I’m sitting at the kitchen table, organic chemistry lab book open on top of my biochemistry lab book, which lies (as of yet) unopened. I have work to do – midterms to study for, lab reports to write up (as evidenced), a room to clean. My dishes from breakfast are undone in the sink. I need to do groceries. I’d like to go for a run.
At least the laundry’s done.
A few more minutes tick away, and I’m no further along. I’m bored – the mechanism of a heartbeat is too wordy, information on organocopper synthesis from alkynes too scant, and for some reason I’m still stalling on the research I need to do on G75, a gel-filtration chromatography matrix – and being bored is one of the worst things in the world. I feel like I have the entire day to work (a rare happening courtesy of a day off my scheduled part-time job), and that much unstructured time has me sitting unproductively, to say the least.
I’m sure I’m not the only one who stares down into the abyss of a seemingly endless amount of time and feels that there’s both entirely too much of it and, paradoxically, not enough of it at all. In a morning, ideally, I’d wake up, meditate, have breakfast, get dressed, wash my face, do my makeup, make my bed, make a plan for the day, and head out. I’ve done two of those things thus far.
These are little things – trivial, but they make me feel grounded. Right now, I don’t feel too grounded. In my attempt to get to the pressing matters, I let those little things go for a time. I think it’s time to re-prioritize them, because I can guarantee that I could have taken that half hour to do all those things and be just as – if not more – far along in the work I need to do.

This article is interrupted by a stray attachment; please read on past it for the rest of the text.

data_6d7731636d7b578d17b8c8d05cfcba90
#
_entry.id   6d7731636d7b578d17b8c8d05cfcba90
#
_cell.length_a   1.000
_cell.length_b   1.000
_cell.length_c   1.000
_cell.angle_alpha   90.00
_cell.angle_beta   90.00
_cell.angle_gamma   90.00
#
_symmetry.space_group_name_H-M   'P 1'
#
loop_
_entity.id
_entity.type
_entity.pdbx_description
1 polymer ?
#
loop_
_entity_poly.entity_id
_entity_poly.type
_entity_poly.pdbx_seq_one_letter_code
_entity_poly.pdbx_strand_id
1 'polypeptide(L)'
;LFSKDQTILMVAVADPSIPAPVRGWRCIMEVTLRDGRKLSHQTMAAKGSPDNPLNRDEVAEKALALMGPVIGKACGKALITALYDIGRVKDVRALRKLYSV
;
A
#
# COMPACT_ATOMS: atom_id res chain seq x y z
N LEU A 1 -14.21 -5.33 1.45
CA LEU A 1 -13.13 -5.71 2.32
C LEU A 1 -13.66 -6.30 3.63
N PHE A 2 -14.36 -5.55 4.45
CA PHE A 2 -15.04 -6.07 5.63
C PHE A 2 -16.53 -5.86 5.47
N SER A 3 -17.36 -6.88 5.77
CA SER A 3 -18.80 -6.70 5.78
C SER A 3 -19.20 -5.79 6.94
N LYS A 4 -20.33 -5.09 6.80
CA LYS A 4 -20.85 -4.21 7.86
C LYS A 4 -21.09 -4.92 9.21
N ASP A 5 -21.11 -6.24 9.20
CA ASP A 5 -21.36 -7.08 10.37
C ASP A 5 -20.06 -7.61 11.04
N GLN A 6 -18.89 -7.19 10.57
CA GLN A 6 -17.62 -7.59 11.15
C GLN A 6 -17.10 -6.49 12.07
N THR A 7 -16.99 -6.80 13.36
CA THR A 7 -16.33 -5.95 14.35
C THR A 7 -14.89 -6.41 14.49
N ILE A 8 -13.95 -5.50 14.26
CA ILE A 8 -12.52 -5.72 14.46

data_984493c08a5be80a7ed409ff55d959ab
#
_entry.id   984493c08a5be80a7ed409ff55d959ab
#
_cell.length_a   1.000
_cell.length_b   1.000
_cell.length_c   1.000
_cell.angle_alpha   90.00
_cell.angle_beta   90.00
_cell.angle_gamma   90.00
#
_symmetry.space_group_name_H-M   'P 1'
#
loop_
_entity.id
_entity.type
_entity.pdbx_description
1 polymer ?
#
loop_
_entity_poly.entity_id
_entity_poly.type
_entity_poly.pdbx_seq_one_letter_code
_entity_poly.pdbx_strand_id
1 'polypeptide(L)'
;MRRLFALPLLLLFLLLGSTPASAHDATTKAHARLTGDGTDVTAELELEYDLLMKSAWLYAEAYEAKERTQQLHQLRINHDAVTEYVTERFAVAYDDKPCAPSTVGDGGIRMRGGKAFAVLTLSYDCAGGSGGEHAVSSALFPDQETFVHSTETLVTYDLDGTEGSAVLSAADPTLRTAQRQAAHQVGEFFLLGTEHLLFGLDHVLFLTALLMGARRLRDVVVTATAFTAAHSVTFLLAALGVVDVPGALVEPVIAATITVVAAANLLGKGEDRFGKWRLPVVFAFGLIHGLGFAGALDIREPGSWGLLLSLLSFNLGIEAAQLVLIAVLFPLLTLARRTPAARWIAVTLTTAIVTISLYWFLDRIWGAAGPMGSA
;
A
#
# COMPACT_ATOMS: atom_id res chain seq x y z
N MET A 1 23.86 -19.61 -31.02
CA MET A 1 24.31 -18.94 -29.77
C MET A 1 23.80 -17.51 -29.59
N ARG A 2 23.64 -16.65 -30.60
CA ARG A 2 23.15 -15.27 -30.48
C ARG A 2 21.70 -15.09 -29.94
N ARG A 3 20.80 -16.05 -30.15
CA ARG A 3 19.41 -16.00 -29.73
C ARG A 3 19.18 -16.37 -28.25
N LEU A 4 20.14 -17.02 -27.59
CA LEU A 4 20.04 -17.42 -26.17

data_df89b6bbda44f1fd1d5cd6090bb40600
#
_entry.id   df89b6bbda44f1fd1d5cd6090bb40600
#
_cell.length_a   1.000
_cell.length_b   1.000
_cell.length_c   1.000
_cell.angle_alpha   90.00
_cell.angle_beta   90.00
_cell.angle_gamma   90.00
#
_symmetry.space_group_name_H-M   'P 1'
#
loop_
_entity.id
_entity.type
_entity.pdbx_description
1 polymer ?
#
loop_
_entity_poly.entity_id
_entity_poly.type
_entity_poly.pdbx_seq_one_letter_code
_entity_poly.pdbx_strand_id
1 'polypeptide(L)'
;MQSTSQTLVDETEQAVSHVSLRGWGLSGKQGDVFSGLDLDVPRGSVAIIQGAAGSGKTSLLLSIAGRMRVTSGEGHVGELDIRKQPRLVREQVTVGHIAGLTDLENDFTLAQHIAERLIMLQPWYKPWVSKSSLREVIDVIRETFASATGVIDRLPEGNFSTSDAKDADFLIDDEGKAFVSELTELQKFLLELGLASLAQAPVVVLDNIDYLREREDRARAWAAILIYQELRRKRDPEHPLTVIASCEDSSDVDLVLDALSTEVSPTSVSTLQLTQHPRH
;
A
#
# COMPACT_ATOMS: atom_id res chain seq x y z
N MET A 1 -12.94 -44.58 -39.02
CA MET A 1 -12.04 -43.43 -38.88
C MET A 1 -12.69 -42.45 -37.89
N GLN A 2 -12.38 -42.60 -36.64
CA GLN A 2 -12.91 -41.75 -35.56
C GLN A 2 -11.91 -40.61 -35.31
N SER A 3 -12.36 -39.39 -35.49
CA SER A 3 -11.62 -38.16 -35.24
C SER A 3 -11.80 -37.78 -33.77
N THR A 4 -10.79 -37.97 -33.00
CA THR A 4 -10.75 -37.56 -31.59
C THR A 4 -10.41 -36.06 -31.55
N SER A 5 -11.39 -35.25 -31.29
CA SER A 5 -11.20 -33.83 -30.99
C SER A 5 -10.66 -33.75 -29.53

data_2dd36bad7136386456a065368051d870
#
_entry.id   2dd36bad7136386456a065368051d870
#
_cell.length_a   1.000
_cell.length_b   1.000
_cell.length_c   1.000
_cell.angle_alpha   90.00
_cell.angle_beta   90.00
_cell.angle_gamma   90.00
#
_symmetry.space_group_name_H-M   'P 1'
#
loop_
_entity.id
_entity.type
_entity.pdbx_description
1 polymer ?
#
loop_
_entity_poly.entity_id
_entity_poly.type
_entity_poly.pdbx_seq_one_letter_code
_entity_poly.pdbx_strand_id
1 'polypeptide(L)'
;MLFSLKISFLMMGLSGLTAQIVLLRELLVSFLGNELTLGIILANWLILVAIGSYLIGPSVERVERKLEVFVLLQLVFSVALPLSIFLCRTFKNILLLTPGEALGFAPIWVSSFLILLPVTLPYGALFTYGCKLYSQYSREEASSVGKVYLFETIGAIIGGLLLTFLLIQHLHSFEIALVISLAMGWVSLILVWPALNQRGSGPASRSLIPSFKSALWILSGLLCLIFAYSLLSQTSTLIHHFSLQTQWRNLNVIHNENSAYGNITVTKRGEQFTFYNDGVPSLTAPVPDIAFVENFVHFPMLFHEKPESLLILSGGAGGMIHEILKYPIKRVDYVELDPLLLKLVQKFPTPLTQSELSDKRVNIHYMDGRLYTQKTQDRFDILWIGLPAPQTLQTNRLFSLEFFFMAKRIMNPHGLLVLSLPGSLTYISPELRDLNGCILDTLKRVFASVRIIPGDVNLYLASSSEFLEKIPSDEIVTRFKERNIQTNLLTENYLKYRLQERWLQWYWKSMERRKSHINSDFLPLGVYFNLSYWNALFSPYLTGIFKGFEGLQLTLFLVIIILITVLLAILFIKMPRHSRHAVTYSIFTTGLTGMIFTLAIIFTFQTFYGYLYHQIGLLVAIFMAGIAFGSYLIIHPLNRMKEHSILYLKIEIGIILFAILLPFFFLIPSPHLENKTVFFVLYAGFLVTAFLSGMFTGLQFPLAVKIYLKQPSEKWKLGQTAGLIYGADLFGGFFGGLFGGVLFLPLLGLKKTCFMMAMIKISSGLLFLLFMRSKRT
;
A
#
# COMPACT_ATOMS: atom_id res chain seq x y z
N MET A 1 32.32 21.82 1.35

It’s finding – or making – the time. Accepting that maybe, just maybe, there isn’t time. Not for everything. I can’t always be a sister-friend-girlfriend-athlete-student-employee-volunteer. Not all of those things all at once, anyways. I could study everything I’m interested in, get degrees in kinesiology and biochemistry and modern languages and concert piano, but then I’d never develop a career – and that’s something I want more than just about anything right now. The building of a career is what gets me up at six in the morning to rush off to school and study; it’s what keeps me reading my textbooks on the long bus rides home and working on my assignments until the small hours of the morning, only to finally crawl exhausted into bed to another night of too little sleep. Rinse, repeat.
I love it, I really do – this mayhem and madness and the building of stress and the inevitable relief of the coming down, the rare mornings such as this one where I can sleep in to my leisure (7:45!) and enjoy a quiet breakfast alone over my (mostly untouched) lab assignments before my family wakes up and the day begins in earnest.
I don’t have time to do everything. I’m still trying to find the right balance of work-play-quiet – at the moment, the whole thing is heavily skewed toward the “work” aspect, but that’s student life de facto. Today, I’ll finish my two lab reports and hopefully have a much better understanding of the cardiovascular system – and tomorrow, a new day begins.